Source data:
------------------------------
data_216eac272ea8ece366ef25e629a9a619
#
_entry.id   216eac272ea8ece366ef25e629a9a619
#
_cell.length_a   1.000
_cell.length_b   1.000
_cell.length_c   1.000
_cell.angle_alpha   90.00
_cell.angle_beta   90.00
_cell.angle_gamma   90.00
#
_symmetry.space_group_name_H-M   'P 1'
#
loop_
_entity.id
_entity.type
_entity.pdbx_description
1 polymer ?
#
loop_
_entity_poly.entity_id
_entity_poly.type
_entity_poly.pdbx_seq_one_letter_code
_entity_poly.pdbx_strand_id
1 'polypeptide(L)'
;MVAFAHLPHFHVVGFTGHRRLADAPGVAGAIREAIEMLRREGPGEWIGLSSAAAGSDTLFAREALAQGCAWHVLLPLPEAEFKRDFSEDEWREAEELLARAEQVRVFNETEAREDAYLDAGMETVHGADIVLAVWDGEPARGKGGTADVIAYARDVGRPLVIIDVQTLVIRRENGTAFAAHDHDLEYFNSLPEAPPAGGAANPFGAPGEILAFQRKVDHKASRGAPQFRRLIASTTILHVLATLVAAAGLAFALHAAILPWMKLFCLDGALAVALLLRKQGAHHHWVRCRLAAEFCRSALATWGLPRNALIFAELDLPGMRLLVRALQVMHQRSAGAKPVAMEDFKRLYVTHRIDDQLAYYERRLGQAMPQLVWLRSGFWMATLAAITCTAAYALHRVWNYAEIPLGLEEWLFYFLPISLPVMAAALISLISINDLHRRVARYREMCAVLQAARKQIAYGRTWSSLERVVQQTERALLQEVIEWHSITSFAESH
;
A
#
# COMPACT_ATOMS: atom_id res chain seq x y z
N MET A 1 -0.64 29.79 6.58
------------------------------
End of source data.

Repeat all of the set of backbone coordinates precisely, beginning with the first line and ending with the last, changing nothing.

data_216eac272ea8ece366ef25e629a9a619
#
_entry.id   216eac272ea8ece366ef25e629a9a619
#
_cell.length_a   1.000
_cell.length_b   1.000
_cell.length_c   1.000
_cell.angle_alpha   90.00
_cell.angle_beta   90.00
_cell.angle_gamma   90.00
#
_symmetry.space_group_name_H-M   'P 1'
#
loop_
_entity.id
_entity.type
_entity.pdbx_description
1 polymer ?
#
loop_
_entity_poly.entity_id
_entity_poly.type
_entity_poly.pdbx_seq_one_letter_code
_entity_poly.pdbx_strand_id
1 'polypeptide(L)'
;MVAFAHLPHFHVVGFTGHRRLADAPGVAGAIREAIEMLRREGPGEWIGLSSAAAGSDTLFAREALAQGCAWHVLLPLPEAEFKRDFSEDEWREAEELLARAEQVRVFNETEAREDAYLDAGMETVHGADIVLAVWDGEPARGKGGTADVIAYARDVGRPLVIIDVQTLVIRRENGTAFAAHDHDLEYFNSLPEAPPAGGAANPFGAPGEILAFQRKVDHKASRGAPQFRRLIASTTILHVLATLVAAAGLAFALHAAILPWMKLFCLDGALAVALLLRKQGAHHHWVRCRLAAEFCRSALATWGLPRNALIFAELDLPGMRLLVRALQVMHQRSAGAKPVAMEDFKRLYVTHRIDDQLAYYERRLGQAMPQLVWLRSGFWMATLAAITCTAAYALHRVWNYAEIPLGLEEWLFYFLPISLPVMAAALISLISINDLHRRVARYREMCAVLQAARKQIAYGRTWSSLERVVQQTERALLQEVIEWHSITSFAESH
;
A
#
# COMPACT_ATOMS: atom_id res chain seq x y z
N MET A 1 -0.64 29.79 6.58